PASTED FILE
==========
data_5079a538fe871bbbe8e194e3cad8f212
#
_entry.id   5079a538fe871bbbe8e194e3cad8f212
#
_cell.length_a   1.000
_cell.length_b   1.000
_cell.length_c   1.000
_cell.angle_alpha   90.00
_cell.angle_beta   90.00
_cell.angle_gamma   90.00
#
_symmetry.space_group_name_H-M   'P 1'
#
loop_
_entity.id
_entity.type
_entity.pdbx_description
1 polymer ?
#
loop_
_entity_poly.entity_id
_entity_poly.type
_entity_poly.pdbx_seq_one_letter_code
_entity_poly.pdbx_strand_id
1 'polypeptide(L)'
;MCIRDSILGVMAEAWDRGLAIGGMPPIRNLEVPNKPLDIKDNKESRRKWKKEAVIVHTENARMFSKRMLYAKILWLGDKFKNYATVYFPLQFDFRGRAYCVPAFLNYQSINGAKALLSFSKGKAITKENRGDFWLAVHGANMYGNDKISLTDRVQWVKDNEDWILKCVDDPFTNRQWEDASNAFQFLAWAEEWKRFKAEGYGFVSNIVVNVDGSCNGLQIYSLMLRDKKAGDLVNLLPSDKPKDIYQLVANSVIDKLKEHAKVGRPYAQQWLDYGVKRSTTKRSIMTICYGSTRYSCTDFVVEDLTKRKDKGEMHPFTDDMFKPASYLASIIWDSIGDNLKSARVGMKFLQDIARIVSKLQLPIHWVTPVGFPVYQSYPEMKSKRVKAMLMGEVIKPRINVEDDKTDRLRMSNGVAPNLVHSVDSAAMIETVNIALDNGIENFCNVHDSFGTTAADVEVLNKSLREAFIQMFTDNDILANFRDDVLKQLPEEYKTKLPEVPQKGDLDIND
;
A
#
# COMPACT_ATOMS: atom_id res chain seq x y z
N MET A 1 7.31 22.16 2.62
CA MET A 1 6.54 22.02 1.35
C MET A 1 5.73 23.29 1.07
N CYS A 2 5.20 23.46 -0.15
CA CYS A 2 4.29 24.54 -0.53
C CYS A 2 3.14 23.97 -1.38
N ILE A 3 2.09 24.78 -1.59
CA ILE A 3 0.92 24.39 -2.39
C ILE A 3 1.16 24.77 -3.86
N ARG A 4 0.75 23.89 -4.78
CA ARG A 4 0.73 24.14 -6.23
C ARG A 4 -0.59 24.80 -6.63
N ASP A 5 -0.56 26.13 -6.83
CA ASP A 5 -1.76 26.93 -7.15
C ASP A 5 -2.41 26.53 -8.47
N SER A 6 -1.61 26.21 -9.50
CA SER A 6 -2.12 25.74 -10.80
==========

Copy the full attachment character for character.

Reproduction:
data_5079a538fe871bbbe8e194e3cad8f212
#
_entry.id   5079a538fe871bbbe8e194e3cad8f212
#
_cell.length_a   1.000
_cell.length_b   1.000
_cell.length_c   1.000
_cell.angle_alpha   90.00
_cell.angle_beta   90.00
_cell.angle_gamma   90.00
#
_symmetry.space_group_name_H-M   'P 1'
#
loop_
_entity.id
_entity.type
_entity.pdbx_description
1 polymer ?
#
loop_
_entity_poly.entity_id
_entity_poly.type
_entity_poly.pdbx_seq_one_letter_code
_entity_poly.pdbx_strand_id
1 'polypeptide(L)'
;MCIRDSILGVMAEAWDRGLAIGGMPPIRNLEVPNKPLDIKDNKESRRKWKKEAVIVHTENARMFSKRMLYAKILWLGDKFKNYATVYFPLQFDFRGRAYCVPAFLNYQSINGAKALLSFSKGKAITKENRGDFWLAVHGANMYGNDKISLTDRVQWVKDNEDWILKCVDDPFTNRQWEDASNAFQFLAWAEEWKRFKAEGYGFVSNIVVNVDGSCNGLQIYSLMLRDKKAGDLVNLLPSDKPKDIYQLVANSVIDKLKEHAKVGRPYAQQWLDYGVKRSTTKRSIMTICYGSTRYSCTDFVVEDLTKRKDKGEMHPFTDDMFKPASYLASIIWDSIGDNLKSARVGMKFLQDIARIVSKLQLPIHWVTPVGFPVYQSYPEMKSKRVKAMLMGEVIKPRINVEDDKTDRLRMSNGVAPNLVHSVDSAAMIETVNIALDNGIENFCNVHDSFGTTAADVEVLNKSLREAFIQMFTDNDILANFRDDVLKQLPEEYKTKLPEVPQKGDLDIND
;
A
#
# COMPACT_ATOMS: atom_id res chain seq x y z
N MET A 1 7.31 22.16 2.62
CA MET A 1 6.54 22.02 1.35
C MET A 1 5.73 23.29 1.07
N CYS A 2 5.20 23.46 -0.15
CA CYS A 2 4.29 24.54 -0.53
C CYS A 2 3.14 23.97 -1.38
N ILE A 3 2.09 24.78 -1.59
CA ILE A 3 0.92 24.39 -2.39
C ILE A 3 1.16 24.77 -3.86
N ARG A 4 0.75 23.89 -4.78
CA ARG A 4 0.73 24.14 -6.23
C ARG A 4 -0.59 24.80 -6.63
N ASP A 5 -0.56 26.13 -6.83
CA ASP A 5 -1.76 26.93 -7.15
C ASP A 5 -2.41 26.53 -8.47
N SER A 6 -1.61 26.21 -9.50
CA SER A 6 -2.12 25.74 -10.80